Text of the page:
Today, we look at a common yet often misunderstood approach to algae on plants in newly planted tanks, such as the case in the picture above, where a hazy carpet of hair algae covers the newly planted Utricularia graminifolia.
Another example below:
You are not wrong
Fundamentally, when algae preferentially attaches to plants (rather than hardscape), it is a sign that the plants are struggling.
Strong, healthy plants are very resilient to algae.
In a new tank (< 3 months old), it is common for plants to get an initial bout of algae.
Often these are of the filamentous variety (hair / thread / stag horn etc.)
Such algae may suddenly appear even if the plants were initially algae free in the first 1 or 2 weeks after planting.
This can be triggered by many causes, but it is fundamentally linked to the plants still adapting to the tank environment.
Plants adapt by channeling their energy towards new leaves, so the newest leaves often remain algae-free while the older leaves get attacked by algae, as seen in the picture of the Monte Carlo below:
What not to do
Many hobbyists start wondering if something is wrong, and start making drastic changes.
This includes adding/ reducing nutrients, altering flow and/or CO2...or worse...start dosing algicides or DIY algae-treatment solutions...often making the problem more severe.
This is because, in simplistic terms, every change in the tank environment forces plants to reprogram their cells to adapt. For new plants already struggling to adapt to the tank, these additions, additives and alterations add to the challenge.
With new plants trying to ‘find their footing’, these changes are akin to constantly shaking the tank and throwing them off balance. Do enough of this and the plants can fail completely and succumb to algae.
In other words, the instinct to 'adjust something' is understandable but often counter-productive.
What should i do?
- If you have already ‘shaken the tank’ a little too much, the fastest path to recovery is probably (unfortunately) a reset. Remove the algae infested plants, and put in a new community. This is because while plants generally recover, badly algae infested plants that have been in unstable environments can take many weeks, even months to recover. This is too long for most hobbyists to stomach.
When putting in new plants, it is important to attain ‘critical planted mass’. A rule of thumb is to cover at least 70% of the substrate with plants.
- Review plant choice. Do your plants fit the tank environment in the first place? Do they have enough light and CO2 for the selected species?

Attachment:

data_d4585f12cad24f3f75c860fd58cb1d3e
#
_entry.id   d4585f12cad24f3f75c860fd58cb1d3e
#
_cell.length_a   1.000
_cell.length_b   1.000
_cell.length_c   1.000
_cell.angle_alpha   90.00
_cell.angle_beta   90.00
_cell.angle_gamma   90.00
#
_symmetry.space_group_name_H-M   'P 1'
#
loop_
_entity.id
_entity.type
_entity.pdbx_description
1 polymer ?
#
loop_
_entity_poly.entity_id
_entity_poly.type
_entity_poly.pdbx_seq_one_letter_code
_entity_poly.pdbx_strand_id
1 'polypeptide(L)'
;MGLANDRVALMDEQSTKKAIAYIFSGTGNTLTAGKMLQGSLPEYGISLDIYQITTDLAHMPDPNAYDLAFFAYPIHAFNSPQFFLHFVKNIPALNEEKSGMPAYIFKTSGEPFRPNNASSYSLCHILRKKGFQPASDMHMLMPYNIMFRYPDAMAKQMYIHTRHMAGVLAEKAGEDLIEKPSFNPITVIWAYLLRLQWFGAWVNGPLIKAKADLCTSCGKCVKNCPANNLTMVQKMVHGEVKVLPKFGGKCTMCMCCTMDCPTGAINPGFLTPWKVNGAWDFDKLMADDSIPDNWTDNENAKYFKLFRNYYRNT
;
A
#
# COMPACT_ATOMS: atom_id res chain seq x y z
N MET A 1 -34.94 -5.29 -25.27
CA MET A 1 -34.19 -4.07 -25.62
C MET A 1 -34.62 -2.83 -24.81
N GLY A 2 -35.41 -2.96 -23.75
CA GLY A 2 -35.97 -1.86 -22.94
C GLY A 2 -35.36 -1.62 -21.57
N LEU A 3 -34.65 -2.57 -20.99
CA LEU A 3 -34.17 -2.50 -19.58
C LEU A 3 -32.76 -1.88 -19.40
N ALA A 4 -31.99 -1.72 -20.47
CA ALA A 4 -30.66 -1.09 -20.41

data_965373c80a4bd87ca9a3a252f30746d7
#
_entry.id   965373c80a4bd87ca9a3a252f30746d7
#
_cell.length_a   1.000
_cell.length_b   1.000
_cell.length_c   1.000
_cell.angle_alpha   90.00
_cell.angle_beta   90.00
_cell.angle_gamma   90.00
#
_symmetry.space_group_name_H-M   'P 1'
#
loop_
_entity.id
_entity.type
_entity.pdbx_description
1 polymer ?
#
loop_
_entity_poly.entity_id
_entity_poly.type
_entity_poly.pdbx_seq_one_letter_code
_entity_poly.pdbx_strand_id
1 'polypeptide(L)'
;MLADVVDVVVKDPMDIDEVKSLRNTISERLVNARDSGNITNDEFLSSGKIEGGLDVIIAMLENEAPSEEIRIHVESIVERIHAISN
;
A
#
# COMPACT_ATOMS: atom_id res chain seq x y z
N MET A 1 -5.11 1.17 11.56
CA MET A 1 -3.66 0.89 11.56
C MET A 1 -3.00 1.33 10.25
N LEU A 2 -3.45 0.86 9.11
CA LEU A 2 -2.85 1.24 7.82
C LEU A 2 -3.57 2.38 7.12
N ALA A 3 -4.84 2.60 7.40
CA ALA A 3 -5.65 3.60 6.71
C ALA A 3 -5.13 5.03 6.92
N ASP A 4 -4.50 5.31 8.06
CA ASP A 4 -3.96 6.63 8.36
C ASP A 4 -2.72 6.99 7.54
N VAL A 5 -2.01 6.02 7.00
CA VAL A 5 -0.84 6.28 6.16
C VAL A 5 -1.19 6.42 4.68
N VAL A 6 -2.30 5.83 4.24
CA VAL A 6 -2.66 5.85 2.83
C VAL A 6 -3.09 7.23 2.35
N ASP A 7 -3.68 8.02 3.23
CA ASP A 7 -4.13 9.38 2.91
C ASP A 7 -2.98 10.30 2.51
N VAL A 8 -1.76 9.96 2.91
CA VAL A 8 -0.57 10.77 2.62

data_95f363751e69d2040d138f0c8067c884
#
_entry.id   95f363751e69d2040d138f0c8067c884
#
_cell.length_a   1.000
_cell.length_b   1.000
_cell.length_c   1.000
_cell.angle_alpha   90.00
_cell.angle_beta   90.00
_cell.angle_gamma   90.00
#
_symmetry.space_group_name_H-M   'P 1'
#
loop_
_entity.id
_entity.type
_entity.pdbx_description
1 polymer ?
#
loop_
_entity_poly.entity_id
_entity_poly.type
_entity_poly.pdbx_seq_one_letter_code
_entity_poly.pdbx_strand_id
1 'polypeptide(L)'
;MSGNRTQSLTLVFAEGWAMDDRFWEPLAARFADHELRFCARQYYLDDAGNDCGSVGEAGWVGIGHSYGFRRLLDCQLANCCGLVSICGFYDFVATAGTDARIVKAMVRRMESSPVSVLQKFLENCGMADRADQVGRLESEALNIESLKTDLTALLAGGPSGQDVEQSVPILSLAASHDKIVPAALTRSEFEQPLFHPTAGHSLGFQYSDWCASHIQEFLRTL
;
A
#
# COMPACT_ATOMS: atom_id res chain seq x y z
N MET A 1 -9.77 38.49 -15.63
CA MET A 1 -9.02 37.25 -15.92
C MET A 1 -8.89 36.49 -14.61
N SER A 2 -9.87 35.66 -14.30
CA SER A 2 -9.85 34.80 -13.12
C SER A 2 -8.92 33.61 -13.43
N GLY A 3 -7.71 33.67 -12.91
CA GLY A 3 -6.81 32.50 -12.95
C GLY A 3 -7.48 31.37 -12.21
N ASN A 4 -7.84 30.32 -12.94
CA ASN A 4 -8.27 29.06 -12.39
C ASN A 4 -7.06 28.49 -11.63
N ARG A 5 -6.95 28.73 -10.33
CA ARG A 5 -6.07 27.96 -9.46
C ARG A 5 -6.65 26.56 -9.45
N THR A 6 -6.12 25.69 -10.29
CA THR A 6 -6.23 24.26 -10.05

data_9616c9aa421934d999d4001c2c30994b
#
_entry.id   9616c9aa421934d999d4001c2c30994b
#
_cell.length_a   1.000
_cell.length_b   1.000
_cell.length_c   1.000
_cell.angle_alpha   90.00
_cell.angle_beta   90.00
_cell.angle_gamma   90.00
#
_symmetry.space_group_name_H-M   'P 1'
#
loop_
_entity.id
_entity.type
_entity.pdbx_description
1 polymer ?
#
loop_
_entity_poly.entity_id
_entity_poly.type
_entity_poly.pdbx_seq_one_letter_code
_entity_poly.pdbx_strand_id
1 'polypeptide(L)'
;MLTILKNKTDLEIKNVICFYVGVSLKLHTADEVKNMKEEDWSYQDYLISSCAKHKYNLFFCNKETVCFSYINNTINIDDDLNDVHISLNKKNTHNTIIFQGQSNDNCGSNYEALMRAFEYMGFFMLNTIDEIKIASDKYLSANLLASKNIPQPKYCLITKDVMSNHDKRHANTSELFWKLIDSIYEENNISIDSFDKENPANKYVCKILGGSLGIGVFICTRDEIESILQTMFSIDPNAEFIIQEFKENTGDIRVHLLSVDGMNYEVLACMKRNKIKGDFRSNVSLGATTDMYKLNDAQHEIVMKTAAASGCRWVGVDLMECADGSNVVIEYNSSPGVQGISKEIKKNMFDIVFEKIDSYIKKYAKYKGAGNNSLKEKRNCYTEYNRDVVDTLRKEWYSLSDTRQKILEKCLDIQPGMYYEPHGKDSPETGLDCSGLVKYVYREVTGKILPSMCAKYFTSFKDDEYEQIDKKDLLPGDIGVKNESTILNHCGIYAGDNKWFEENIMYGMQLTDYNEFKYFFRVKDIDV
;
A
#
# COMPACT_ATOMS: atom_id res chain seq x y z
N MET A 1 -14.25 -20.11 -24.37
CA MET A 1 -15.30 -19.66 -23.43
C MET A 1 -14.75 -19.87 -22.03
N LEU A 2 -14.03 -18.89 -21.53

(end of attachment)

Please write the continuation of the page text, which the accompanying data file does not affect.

Many plants look similar, but have vastly different needs, as we compare, for instance, HC Cuba and Monte Carlo.
Are you trying to grow softwater plants in hardwater (or vice versa?)
- If the plants fit the environment, the best but hardest thing to do ( as we are all impatient) is to simply keep things stable (don’t fiddle around with changes in light, nutrition, flow) and give room for nature to work its magic.
For a tank with CO2 injection, it often takes 2-3 weeks for new plants to adapt. For tanks without CO2 injection, it takes much longer- 45 to 70 days is common and natural (as the pace of growth is 5X- 10X slower without injected CO2. No- 'liquid CO2 doesn't count).
This is a very long time- and the key reason why tanks without CO2 injection are in many way harder for beginners. It is like trying to build muscle with limited protein. Possible, but much harder.
Observe new shoots- if they are healthy and algae free, it is a sign that the plants are progressing on the right path.
As a rule, algae-infested leaves do not become un-infested.
Deteriorating leaves do not 'heal', unlike our skin.
Plants focus on growing new leaves instead.
For stem plants, we would simply replant the healthy tops and discard the algae-infested lower portions after the healthy tops grow tall.
What about dosing anti-algae products?
If you have a Dutch-style tank, this is generally unnecessary, as fast-growers (with the right tank setup) almost always outcompete algae after a few weeks. Then, it is simply a matter of replanting the healthy tops and discarding the algae-infected older leaves/ stems.
However, spot-doing something like APT FIX would be helpful for slow growers such as Bucephalandra, Anubias, Alternanthera reineckii etc. as their old leaves can often recover (one of the secret advantages of slow growers) and new leaves take many days, even weeks, to develop.
Above: It is also fine to spot-dose on hardscape / wood to remove algae. We avoid pouring anti-algae agents directly into the tank because they are typically effective only at higher concentrations, and at those levels, we risk damaging the fragile and important microbial community that is a important part of achieving tank stability.
Diatoms can arise from planting before the tank was fully cycled.
While they look nasty, experienced aquarists know that they are actually rather benign and disappear quickly after the tank stabilises.
In general we should not need to use use algae-treatment products on Diatoms.